Although it is a common belief that a dog’s cold nose is a sign of good health, this concept is only partly true. In fact, in the course of a day a dog’s nose temperature changes from warm to dry to cold quite normally. In general, a healthy dog will lick his nose every now and then making his nose consistently wet. A lethargic or an ill dog may not have the energy to lick its nose. However, this fact is not a very reliable measure of the dog’s general health. A dog that has been sleeping may have a dry and warm nose. Also, some breeds of flat-faced dogs cannot physically lick their noses and they may have dry chapped nose leathers normally. So, it is important to recognize that a warm nose is not an automatic sign of a fever or sickness. However, some signs of concern, which certainly warrant a visit to your veterinarian, include if your dog is producing unusually colored nasal secretions (greenish or white), has a facial odor or is excessively sneezing. Also, progressive changes in the texture of your dog’s nose leather (crusty, flaky), the development of nasal scabs or open sores, and loss of color of a pet’s nose leather are all reasons to set up an appointment with your veterinarian.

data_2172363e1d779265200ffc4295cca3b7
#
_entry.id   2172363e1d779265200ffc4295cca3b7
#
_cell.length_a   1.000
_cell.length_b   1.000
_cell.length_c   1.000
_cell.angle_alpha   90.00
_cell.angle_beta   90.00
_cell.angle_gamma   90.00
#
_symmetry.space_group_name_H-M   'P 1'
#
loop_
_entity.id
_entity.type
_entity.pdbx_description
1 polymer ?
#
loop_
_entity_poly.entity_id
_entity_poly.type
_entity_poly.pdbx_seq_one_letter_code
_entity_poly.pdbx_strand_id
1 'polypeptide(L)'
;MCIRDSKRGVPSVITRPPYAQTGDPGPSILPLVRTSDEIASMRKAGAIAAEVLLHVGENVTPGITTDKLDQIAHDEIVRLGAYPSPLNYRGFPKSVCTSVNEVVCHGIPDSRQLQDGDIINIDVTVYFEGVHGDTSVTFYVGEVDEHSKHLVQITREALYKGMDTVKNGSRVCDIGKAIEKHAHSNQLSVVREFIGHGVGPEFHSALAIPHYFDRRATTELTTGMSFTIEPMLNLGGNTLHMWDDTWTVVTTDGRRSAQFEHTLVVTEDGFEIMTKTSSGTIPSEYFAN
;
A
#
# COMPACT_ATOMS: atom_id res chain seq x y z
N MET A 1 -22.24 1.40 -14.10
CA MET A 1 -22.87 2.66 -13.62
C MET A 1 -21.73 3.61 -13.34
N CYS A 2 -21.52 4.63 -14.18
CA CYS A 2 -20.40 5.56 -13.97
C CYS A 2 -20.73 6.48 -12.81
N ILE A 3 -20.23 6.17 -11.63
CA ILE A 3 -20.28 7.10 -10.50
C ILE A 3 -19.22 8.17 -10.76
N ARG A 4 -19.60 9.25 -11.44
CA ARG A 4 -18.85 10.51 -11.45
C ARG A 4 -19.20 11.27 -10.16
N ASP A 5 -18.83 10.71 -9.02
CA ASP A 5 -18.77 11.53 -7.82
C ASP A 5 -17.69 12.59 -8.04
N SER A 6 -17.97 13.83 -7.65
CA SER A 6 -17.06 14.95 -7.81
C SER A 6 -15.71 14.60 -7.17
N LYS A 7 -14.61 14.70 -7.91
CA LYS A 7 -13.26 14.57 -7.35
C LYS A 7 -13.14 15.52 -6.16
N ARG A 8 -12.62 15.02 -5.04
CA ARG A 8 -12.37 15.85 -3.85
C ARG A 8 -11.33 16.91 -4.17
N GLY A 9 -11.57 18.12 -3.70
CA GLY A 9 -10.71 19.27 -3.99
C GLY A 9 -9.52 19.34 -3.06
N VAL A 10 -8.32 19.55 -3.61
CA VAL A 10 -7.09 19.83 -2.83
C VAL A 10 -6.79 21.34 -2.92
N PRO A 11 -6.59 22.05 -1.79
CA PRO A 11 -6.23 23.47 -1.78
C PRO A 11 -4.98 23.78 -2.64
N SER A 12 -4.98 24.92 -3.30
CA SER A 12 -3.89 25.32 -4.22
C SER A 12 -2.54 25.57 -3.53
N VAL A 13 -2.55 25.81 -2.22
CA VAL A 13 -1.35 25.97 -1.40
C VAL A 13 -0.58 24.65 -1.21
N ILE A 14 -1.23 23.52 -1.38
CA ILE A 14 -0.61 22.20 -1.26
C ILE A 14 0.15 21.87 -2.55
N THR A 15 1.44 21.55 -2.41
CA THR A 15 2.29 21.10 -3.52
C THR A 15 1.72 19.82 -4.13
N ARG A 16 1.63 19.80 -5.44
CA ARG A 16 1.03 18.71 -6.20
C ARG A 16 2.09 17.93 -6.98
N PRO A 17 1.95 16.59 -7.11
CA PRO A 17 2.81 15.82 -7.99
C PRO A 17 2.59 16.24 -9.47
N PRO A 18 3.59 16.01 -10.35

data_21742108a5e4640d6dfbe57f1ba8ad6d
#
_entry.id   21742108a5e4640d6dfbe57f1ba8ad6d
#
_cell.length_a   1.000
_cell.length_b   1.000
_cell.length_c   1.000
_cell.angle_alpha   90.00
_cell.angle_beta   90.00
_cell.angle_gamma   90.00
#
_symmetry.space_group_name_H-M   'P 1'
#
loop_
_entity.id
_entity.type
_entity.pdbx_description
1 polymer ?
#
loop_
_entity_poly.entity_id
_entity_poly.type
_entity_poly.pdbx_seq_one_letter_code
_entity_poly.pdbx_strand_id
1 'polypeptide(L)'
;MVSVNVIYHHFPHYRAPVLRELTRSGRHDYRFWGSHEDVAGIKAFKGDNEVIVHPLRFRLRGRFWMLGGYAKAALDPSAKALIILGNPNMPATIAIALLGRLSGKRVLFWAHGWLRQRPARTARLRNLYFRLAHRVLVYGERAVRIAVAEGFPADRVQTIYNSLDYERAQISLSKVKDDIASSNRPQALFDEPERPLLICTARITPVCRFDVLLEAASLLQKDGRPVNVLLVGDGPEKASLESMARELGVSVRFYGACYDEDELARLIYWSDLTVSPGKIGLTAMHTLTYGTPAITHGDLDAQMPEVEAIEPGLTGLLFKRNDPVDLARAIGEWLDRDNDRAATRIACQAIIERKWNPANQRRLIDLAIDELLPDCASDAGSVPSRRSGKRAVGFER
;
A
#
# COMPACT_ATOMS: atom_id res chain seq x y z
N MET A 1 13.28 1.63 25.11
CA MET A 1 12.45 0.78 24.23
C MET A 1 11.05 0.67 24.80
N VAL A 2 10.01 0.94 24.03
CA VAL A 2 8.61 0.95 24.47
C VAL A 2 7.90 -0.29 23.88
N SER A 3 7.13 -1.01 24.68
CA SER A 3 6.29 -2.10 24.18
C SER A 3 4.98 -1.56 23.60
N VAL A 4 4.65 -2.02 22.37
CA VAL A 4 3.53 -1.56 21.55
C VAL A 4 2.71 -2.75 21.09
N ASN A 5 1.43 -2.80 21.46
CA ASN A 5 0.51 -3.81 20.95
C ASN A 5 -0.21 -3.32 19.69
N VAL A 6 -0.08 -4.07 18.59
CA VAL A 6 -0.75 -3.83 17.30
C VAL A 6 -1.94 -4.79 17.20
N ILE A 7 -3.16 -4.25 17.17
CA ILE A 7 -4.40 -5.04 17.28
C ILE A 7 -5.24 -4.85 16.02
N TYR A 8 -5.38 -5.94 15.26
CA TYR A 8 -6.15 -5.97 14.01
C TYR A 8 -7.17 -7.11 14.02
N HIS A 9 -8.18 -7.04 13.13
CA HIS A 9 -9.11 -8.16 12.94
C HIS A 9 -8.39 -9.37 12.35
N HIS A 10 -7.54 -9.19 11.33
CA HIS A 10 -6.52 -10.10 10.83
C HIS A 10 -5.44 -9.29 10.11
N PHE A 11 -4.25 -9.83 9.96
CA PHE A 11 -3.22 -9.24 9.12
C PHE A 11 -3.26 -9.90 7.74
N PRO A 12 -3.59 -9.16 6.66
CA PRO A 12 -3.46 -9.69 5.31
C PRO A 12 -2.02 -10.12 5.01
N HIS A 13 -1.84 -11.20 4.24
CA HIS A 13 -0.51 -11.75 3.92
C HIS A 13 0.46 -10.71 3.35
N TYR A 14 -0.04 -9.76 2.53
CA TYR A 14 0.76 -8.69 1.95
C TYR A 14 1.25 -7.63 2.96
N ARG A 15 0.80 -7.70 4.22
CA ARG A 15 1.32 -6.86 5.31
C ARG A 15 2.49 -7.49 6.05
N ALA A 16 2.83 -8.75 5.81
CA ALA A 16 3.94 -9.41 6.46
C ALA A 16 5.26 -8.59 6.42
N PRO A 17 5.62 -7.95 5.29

Fairly common causes of nasal diseases include nasal infections, foreign bodies in the nose such as grass seeds, long pieces of grass, or other objects, nasal mites, and nasal cavity tumors.
Even if your dog is not serving a noble purpose, nose games can be a lot of fun for you as well as for your dog. As an added benefit, a dog that finds his toy, a treat, or his owner by using his nose is a dog that looks forward to the interaction with his family and is less likely to be destructive when left alone. Outdoors, a pet can learn to find his leash, find your son or daughter, or find the toy he left in the back yard. Who knows…if you are creative enough you and your dog may become the next YouTube Scentsation!